On the occasion of World Osteoporosis Day, here are some guidelines to keep the bones healthy.
Rheumatic or musculoskeletal conditions comprise over 150 diseases and syndromes, which are usually progressive and associated with pain.
They can broadly be categorised as joint diseases, physical disability, spinal disorders, and conditions resulting from trauma.
Musculoskeletal conditions are leading causes of morbidity and disability, giving rise to enormous healthcare expenditures and loss of work.
Arthritis is a disease related to joints and the cartilage where the cartilage gets thinner and thinner. The various types of arthritis include rheumatoid arthritis, osteoporosis, osteoarthritis, spinal disorders.
Common dietary mistakes that have a harmful effect on our bones, said Balvinder Rana, MS Orthopaedics at Fortis Escorts Research Institute.
Too much salt in food causes us to lose calcium through urine to release extra salt: Some of this calcium comes from the bones which can lead to weak bones or Osteoporosis in the long run.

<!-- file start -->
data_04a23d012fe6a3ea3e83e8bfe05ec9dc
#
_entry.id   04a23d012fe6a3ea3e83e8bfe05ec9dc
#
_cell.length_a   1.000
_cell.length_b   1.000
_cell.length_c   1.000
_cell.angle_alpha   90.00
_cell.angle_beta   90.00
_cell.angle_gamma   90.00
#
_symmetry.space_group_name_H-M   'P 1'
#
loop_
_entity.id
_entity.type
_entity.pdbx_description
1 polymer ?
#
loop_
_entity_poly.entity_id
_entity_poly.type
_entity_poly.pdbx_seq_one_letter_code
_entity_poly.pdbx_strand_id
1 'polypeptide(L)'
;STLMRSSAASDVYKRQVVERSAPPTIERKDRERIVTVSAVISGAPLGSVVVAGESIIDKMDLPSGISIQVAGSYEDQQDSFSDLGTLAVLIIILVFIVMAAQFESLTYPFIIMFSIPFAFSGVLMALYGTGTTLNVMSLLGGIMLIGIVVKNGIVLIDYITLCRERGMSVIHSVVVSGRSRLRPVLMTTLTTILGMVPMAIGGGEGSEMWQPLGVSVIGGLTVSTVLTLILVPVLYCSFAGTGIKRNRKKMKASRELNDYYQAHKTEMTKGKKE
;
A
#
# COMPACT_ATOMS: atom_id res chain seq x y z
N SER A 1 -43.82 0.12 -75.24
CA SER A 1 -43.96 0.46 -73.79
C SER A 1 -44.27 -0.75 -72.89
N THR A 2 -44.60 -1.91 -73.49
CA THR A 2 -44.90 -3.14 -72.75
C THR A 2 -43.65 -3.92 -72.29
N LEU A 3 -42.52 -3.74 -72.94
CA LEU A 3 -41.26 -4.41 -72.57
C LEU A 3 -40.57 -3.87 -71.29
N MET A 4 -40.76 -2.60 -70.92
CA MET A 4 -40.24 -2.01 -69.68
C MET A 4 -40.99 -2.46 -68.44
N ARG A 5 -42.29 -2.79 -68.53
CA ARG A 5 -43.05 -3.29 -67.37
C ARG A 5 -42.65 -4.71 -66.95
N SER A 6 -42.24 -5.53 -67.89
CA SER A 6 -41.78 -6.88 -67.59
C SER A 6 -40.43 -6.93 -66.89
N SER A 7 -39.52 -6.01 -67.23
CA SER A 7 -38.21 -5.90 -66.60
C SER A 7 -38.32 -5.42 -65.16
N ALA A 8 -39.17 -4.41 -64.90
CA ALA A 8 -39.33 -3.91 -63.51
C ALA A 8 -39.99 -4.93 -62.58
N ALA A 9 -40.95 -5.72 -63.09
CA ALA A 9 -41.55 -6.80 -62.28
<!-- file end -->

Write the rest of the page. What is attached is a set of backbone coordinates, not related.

Some studies show that a reduction in salt intake from 10 to 5 gm/day would have the same effect on bone strength as an increase in calcium intake of 1000 mg/day.
Sodas and fizzy drinks are also linked to weak bones for several reasons: In the 1950s, children drank 3 cups of milk for every 1 cup of sugary drinks.
Today that ratio is reversed: 3 cups of sugary drinks for every cup of milk. Sodas have thus replaced healthy drinks such as milk and fruit juices.
There’s growing concern that soda can be more damaging when consumed during the peak bone building years of childhood and adolescence.
Also, the phosphorous in soda may limit our ability to use the calcium we consume. Excessive soda consumption also lowers magnesium levels that are needed for bone health.
Excessive coffee consumption is bad for bones: If you’re drinking more than three or four cups of coffee a day, then add some extra calcium because coffee decreases calcium absorption and increases calcium loss.
Try substituting coffee with tea as per a meta analysis published in 2014 in the reputed journal Osteoporosis International, there is some evidence that tea drinkers have a lower risk of hip fracture.
Too much alcohol causes bone loss: Heavy drinkers have weak bones, frequent falls, and more broken bones than non-drinkers.
When you imbibe 2 to 3 ounces of alcohol every day, calcium is not absorbed from the intestines.
Alcohol also affects the liver thereby affecting the function of vitamin D the bone vitamin, thus causing weak bones.
Too much chocolate may also increase the risk of weak bones: A study of women who consumed more than one daily serving of chocolate showed a higher risk of weak bones than women who consumed chocolate less than once a week.